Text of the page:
Celebrating Christmas & Cultures, part 4

How about Christmas in Ireland?

You don’t really need to fly to Ireland to celebrate Christmas & Cultures with Irish Christmas cultural traditions. Did you know our own Christmas is regaled with Irish traditions going back eons? According to Wikipedia, “Irish culture has had a significant influence on other cultures, especially in the fields of literature.”

Ireland loves books, particularly at Christmas time. According to Jordan G. Teicher in his National Public Radio article, Literary Iceland Revels In Its Annual Christmas Book Flood (December 25, 2012), “Iceland publishes more books per capita than any other country in the world . . . But what’s really unusual is the timing . . . It’s a national tradition, and it has a name: Jolabokaflod, or the ‘Christmas Book Flood.’” This tradition is deeply rooted in how Irish families perceive Christmas as a holiday.

Irish Christmas Begins

Christmas in Ireland is the largest celebration of the year, from about December 8 through January 6. Putting up decorations and Christmas trees, along with Christmas shopping begins, like most Western countries. Yet, Customs of Christmas declares “Like many other European countries Ireland celebrates Christmas . . . from December 26 to January 6, also known as the Twelve Days of Christmas.”

According to Wikipedia, “The greeting for “Happy Christmas” in Irish is Nollaig Shona Duit . . . (singular) or Nollaig Shona Daoibh [plural] . . . the literal translation . . . is ‘Happy Christmas to you’. If . . . literally translated, word for word, into English, it would be ‘Christmas, happy, to you.’” The English greeting, “Happy Christmas” is more common in Ireland than our “Merry Christmas.”

Certain activities occur throughout those twelve days. Others are filled with attending mummer’s plays, visiting friends and family, sporting events, and dancing. According to Customs of Christmas, After the Christmas day feast families stay home relaxing, talking, singing, playing musical instruments, and telling family ancestry stories about the famine, Irish heroes and villains, and the Nativity.

Irish Christmas Heritage

For the more passionate, loyal Irish historians, IrishAbroad.com recounts “Europe evolved from the classical age of Rome to the medieval era largely through the efforts of Irish monks . . . Irish monks and scribes maintained the very record of Western civilization — copying manuscripts of Greek and Latin writers, both pagan and Christian, while libraries and learning on the continent were forever lost. After the fall of the Roman Empire assorted Goths, Visigoths, Vandals and Frankish hordes ransacked the content. But across the Irish Sea the monks and scholars of Armagh, Glendalough etc were quietly working away, ready to re-introduce Christianity (and Christmas) back into Europe, bringing a uniquely Irish world-view to the task.”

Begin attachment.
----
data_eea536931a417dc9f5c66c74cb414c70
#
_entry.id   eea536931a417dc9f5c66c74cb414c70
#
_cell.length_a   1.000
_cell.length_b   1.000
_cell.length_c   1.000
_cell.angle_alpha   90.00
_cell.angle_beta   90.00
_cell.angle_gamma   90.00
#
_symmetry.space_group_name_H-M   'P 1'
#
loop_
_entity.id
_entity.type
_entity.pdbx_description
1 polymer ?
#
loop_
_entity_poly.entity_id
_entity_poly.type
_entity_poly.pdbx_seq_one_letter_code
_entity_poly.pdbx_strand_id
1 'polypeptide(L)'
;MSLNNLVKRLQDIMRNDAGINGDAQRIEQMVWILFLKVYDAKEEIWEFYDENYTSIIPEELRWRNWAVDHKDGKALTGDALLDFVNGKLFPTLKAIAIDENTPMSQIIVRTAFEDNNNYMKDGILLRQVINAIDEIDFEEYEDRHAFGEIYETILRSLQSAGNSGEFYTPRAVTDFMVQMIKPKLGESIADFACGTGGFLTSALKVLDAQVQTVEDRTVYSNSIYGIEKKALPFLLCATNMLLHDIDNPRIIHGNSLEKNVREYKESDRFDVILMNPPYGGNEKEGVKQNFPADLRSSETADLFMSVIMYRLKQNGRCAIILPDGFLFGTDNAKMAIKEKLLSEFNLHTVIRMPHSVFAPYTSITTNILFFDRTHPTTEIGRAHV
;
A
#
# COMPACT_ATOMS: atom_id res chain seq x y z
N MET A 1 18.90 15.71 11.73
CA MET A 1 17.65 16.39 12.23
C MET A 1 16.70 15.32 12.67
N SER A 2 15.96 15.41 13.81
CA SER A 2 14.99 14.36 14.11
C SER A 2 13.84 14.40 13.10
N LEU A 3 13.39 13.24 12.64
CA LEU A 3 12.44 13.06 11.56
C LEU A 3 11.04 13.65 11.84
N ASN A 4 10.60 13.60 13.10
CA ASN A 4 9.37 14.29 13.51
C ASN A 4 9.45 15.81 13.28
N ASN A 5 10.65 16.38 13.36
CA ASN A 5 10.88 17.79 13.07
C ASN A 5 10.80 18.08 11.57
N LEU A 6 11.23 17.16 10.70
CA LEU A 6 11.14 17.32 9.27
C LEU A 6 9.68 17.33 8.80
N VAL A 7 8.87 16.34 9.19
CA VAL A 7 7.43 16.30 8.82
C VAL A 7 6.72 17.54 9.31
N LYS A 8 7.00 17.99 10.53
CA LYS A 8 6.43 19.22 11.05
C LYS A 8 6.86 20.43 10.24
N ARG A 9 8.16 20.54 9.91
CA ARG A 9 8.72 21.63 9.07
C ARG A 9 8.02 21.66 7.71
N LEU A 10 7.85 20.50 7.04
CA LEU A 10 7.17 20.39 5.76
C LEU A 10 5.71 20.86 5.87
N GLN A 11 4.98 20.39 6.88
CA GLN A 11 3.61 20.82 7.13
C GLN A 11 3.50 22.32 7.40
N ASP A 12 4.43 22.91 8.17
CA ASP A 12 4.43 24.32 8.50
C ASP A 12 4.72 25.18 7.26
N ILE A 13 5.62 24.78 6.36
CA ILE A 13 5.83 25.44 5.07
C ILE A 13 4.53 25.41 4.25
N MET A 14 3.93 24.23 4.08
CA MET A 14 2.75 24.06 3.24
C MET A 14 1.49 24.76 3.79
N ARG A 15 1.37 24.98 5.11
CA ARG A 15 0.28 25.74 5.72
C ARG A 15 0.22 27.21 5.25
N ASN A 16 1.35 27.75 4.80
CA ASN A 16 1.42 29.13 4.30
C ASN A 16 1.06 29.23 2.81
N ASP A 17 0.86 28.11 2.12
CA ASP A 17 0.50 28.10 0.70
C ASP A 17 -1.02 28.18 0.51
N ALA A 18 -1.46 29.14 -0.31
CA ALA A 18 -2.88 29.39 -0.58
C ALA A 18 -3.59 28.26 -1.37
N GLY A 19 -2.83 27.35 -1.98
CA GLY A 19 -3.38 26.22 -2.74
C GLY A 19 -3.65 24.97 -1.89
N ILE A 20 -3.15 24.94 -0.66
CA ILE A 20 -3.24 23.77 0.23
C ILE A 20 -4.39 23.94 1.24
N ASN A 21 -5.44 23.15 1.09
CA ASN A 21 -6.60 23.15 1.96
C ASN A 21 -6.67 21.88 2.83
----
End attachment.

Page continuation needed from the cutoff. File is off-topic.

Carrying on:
Irish Christmas Traditions

Today, there are many Irish Christmas traditions borrowed from ancient civilizations. IrishAbroad.com claims “Christmas candles and Christmas lights owe their existence to both pagan Celtic and Christian Ireland . . . related to the Yule log. In Celtic times candles were used for divination — an attempt to prophesy events . . . the candles now stood for devotion. Their use was reinforced during the years of religious persecution in Ireland when candles were put into the windows to attract fugitive priests.”

IrishAbroad.com describes “Two of the most persistent customs from Celtic times are the decoration of the house with holly, mistletoe and ivy. Evergreen plants as symbols of survival have been around in Ireland since pre-Christian times, being used as a defence against demons and witches. As any right-thinking person knows, or at least did then, evil spirits are afraid of green . . . Today, most of the traditional trappings of Christmas as we know it come not from Bethlehem but from various parts of Europe, particularly from the Celtic, Germanic and Norse tribes.”

The Christmas Dinner is one of Ireland’s center pieces, according to IrelandInformation.com. Called the Laden Table, “After the often lavish meal the kitchen table was again set and on it was placed some bread and milk and the table adorned with the welcoming candle. If Mary and Joseph, or any wandering traveller, happened by then they could avail of the hospitality.” According to YourIrish.com, “An Irish Christmas dinner may consist of turkey, ham, chicken, stuffing, potatoes, Brussels sprouts, vegetables and a brave attempt at a Christmas Pudding or even homemade Christmas mince pies.” In more modern times children are given after Christmas dinner chocolate as a treat, called a Selection Box.

Another historic tradition practiced today, is the Christmas cake. According to WhyChristmas.com this round cake was full of caraway seeds. “One is traditionally made for each person in the house. Now it’s more common to have a Christmas Cake like those in the UK, a rich fruit cake covered with marzipan and decorated with icing.”

Ireland also has their Christmas carols. Ireland.com declares “One of the longest sung Christmas carols, The Wexford Carol, is believed to have originated in Enniscorthy, County Wexford . . . It dates back to the 12th century and tells the tale of the Nativity.”

Irish Christmas & New Year Celebrations Continue

Irish Christmas continues to meld with celebrations for the New Year. Let’s see how they celebrate in the next article, part 5. All Christmas celebrations have evolved over the generations. Yet, one important tradition remains the same—the tender gathering together of family, friends, and even that stranger you gift with comfort and care. May the hope and message of Christ at Christmas also remain. And from my family to yours . . . a very Irish “Nollaig Shona Daoibh” or “Christmas, happy, to you!”